Lexically speaking, 1996 was not a very eventful year. Most people noted that Lady Di divorced Prince Charles.
The fact that in that same year, an international political initiative was taken in Ottawa, Canada that was to characterize Arctic cooperation for the next 25 years, went below the radar of most people.
And it probably still does.
Not take for granted
There is no objective measuring of the effect of eight Arctic states; the USA, Russia, Norway, Canada, Iceland, Denmark, Sweden and Finland, on 19 September 1996 joining forces to establish the Arctic Council.
The fact that this cooperation is still ongoing 25 years later, and the fact that the Arctic can be referred to as a peaceful corner of the world, is nevertheless an indication that this is a success story.
Perhaps it is even so that the rather modest role taken by the Arctic Council in the public sphere is a part of the explanation for its success.
Because, in the words of Norwegian Foreign Minister Ine Eriksen Søreide the other day, during the Arctic Frontiers conference, this is not something one can take for granted.
It is not an empty space in which other countries can help themselves to whatever spoils they want
The debate was a meeting between the present and the future of the Arctic Council. In addition to Ine Eriksen Søreide, the debate also included Iceland, the current Chair of the organization, with its Foreign Minister Thor Thordarson. Russia, which assumes chairmanship in May, had sent its Arctic Ambassador Nikolay Korchunov. And when Russia after two years at the helm passes the baton on, Norway is next in line.
Cooperation in the High North is not and has not been void of any conflict. Yet cooperation continues, despite major international tensions, despite sanctions and military rearming in the Arctic.
Dialogue most important
The most important thing is dialogue – a dialogue that is enabled through the eight Arctic states’ having a shared interest in developing and preserving the Arctic within a national, bilateral, and internationally accepted framework. Not to forget; they share an interest in communicating this message to the rest of the world when it is knocking on the door to the Arctic.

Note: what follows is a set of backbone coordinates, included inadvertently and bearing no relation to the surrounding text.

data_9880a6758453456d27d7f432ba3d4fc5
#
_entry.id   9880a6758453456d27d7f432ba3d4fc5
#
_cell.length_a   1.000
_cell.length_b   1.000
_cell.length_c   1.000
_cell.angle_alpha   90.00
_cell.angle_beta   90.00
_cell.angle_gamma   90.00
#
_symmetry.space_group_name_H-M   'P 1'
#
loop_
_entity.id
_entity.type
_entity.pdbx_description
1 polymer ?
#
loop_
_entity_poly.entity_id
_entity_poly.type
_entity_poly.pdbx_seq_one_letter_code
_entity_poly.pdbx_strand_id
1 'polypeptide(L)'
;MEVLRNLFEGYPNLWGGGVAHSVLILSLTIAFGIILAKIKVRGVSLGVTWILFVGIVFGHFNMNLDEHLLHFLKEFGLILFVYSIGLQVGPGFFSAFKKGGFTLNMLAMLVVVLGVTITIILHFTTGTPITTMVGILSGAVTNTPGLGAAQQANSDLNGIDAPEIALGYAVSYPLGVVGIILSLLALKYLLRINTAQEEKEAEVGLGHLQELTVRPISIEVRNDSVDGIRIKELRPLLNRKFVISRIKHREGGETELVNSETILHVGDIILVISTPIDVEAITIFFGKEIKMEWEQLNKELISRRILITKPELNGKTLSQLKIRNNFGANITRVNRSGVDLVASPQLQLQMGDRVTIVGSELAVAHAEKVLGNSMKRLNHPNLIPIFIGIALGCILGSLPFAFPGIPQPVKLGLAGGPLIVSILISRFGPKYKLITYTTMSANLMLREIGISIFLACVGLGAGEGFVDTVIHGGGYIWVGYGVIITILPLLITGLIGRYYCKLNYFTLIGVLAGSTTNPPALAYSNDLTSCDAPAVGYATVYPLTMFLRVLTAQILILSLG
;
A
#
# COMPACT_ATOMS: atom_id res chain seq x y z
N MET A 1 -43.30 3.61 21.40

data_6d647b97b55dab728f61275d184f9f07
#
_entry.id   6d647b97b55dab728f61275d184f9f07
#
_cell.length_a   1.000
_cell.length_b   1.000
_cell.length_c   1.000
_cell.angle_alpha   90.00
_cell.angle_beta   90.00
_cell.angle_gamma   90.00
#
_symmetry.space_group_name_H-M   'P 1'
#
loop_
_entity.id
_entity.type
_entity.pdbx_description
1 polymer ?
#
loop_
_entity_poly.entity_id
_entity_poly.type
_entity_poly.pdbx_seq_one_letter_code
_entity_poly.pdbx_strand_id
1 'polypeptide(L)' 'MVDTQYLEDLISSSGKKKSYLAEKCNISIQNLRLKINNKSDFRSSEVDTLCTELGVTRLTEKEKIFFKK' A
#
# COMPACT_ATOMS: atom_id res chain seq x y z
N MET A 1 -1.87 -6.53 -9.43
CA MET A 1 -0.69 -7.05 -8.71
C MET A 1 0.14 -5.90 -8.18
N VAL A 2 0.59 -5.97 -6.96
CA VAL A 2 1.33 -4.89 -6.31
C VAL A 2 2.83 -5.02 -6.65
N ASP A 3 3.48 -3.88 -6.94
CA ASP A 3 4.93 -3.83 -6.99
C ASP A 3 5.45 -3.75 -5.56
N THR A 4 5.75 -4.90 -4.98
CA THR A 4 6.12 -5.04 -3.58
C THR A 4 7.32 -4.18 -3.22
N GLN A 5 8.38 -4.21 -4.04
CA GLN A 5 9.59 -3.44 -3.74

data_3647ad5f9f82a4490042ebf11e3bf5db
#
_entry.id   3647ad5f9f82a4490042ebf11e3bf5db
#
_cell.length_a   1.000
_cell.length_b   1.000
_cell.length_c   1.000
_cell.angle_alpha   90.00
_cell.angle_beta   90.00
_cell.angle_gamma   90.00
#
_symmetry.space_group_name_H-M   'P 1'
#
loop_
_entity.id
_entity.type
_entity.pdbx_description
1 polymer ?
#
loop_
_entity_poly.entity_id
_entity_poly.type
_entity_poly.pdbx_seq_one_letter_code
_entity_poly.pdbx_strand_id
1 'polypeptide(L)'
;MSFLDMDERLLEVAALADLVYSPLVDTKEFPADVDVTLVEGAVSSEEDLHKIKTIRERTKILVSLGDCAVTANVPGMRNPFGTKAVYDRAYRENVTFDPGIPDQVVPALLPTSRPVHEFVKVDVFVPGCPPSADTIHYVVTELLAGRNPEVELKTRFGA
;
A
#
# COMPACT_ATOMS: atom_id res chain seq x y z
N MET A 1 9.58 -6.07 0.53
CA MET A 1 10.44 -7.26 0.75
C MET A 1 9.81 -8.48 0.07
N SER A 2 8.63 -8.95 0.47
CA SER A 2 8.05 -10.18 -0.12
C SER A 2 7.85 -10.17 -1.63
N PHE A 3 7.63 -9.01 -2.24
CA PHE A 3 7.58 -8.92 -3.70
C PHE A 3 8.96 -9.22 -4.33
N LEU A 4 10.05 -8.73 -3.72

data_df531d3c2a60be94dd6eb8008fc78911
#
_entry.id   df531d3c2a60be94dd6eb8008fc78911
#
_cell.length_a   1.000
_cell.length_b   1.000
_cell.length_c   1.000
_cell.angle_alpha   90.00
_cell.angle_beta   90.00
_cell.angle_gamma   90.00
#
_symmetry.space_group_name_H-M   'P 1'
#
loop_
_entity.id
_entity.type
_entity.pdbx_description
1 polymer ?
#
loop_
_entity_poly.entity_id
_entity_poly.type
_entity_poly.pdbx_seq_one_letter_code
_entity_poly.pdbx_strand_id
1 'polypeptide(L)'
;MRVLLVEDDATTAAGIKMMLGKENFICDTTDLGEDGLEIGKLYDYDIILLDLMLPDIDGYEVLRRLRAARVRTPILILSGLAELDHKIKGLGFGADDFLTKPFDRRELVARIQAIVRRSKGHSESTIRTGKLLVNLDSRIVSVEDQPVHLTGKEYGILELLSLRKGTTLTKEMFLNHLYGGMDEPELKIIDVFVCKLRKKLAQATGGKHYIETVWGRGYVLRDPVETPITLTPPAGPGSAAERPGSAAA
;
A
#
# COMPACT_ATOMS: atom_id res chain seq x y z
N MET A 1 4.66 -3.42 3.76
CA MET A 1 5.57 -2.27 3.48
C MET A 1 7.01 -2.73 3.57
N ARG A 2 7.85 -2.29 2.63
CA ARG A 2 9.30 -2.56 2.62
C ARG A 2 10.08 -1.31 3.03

It is not an empty space, albeit being presented as such in some contexts, in which other countries can help themselves to whatever spoils they want.
That is also why the debate at Arctic Frontiers, excellently led by Liv Monica Stubholt, first and foremost was an interesting study in views on how to relate to non-Arctic states that want a position in the Arctic. Most noticeable to China, which currently holds observer status within the Council.
Many countries hold that position, though the big power of China stands out. Both because the country keeps expanding its economic engagement in the Arctic, because it is growing to become the world’s strongest economy, because it increases its military capacity and challenges human rights, and because both economic as well as political conflicts between western countries and China increase, while China and Russia keep finding new ways through which they cooperate.
Must be relevant to us who live here
China challenges the Arctic
From a Norwegian viewpoint, the preconditions are that non-Arctic states wanting influence in the Arctic Council must accept the established framework, and that the framework is still decided by the Arctic eight. “Some initiatives, such as climate and science are welcome, while others are not”, Ine Eriksen Søreide said during the debate, though without referring more precisely to what initiatives are not welcome.
Here, Norway and the USA will be of one and the same mind.
Russian Nikolay Korchunov is of a quite different view and asked why there is so much focus on China. “The Arctic is opening up, and here are resources that the world need. Chine does not only invest in the Arctic, but also in the USA and Canada, and it is an important part of the world’s economy. We should welcome them”, are some of the remarks Korchunov brought during the debate.
Yet the most important key factor for the future of the Arctic Council is for it to become relevant for us who live here.
And there, Russia and Norway are fully aligned.
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This commentary was originally published in Norwegian and has been translated by HNN's Elisabeth Bergquist.